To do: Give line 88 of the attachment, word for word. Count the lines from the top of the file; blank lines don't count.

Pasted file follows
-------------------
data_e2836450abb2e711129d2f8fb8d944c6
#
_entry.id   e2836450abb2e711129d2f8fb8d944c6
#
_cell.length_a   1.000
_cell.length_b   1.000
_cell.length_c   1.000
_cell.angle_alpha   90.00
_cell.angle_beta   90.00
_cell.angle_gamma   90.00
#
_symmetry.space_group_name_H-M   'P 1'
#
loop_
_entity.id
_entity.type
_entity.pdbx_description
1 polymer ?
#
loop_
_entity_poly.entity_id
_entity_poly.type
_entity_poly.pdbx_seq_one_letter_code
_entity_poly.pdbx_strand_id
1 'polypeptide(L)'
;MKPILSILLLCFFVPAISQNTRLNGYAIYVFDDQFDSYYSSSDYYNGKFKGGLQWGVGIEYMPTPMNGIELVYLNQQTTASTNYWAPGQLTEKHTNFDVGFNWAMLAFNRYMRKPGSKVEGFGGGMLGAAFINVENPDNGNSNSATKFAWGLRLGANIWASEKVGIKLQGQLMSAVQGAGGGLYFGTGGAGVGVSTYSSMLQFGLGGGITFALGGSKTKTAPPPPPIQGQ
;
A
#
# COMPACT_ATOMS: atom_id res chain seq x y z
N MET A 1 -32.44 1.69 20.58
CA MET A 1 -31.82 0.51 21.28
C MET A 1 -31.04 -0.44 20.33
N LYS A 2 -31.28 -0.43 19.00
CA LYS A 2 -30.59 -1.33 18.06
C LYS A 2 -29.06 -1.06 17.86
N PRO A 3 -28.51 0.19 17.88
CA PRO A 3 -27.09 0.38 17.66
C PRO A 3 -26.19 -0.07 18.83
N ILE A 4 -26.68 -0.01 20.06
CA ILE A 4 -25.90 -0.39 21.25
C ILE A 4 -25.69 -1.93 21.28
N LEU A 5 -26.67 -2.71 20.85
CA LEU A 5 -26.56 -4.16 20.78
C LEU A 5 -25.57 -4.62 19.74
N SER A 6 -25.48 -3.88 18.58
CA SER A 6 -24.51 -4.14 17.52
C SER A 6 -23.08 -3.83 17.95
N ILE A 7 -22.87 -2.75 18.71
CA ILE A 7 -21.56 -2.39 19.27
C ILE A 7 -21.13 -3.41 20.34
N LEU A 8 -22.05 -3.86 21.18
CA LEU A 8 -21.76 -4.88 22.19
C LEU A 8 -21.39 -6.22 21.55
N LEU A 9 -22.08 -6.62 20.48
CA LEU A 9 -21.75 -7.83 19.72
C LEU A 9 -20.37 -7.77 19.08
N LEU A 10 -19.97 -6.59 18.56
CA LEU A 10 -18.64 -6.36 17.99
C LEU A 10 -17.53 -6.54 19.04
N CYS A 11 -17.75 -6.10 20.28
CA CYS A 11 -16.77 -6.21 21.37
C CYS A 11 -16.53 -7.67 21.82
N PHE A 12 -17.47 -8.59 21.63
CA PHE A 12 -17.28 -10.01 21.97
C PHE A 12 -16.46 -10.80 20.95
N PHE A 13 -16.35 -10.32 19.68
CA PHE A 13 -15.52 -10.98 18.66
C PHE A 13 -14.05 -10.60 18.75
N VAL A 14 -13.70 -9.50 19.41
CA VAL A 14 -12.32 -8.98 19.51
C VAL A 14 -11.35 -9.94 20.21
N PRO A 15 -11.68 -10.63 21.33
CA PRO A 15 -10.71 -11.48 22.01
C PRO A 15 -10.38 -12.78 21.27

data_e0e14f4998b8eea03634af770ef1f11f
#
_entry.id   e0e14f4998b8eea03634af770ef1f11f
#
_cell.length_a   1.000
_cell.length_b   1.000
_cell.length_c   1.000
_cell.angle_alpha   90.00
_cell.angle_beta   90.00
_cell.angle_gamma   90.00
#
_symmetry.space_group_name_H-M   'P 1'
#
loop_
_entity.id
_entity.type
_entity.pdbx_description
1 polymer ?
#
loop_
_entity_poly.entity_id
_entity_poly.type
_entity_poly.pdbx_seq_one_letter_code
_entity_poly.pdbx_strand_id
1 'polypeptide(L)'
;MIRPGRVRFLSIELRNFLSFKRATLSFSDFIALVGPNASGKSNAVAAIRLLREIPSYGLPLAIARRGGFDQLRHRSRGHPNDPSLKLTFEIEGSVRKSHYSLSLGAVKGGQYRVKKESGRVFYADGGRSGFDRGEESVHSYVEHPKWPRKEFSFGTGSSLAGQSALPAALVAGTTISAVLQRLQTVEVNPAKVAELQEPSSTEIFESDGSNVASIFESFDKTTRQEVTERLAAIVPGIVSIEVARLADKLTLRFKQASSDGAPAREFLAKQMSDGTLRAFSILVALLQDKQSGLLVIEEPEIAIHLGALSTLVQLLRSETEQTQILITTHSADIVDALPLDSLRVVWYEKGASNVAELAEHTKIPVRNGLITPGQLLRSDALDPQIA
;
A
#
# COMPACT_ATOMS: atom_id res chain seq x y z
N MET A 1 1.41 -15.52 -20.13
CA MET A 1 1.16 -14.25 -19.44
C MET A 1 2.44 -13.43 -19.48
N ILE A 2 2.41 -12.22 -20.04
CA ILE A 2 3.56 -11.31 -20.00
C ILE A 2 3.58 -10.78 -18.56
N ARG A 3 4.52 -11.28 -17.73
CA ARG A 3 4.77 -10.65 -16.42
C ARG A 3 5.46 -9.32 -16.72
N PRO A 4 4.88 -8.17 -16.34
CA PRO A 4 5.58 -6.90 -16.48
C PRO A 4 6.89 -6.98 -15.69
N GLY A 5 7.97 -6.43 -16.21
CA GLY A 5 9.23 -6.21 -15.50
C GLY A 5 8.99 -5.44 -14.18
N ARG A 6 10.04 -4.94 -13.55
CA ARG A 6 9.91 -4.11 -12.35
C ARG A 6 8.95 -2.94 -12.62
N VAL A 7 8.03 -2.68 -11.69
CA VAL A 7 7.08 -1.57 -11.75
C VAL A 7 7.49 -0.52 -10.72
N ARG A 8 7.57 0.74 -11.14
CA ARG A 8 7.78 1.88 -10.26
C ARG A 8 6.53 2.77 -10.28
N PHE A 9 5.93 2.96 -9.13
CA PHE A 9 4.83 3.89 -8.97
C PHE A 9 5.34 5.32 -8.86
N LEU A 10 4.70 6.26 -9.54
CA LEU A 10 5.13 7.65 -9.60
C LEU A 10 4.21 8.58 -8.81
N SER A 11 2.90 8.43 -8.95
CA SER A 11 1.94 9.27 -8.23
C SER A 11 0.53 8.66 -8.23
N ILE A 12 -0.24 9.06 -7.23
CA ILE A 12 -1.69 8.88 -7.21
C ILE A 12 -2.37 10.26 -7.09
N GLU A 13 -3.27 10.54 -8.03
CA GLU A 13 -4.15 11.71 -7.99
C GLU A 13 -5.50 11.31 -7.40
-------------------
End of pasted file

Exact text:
#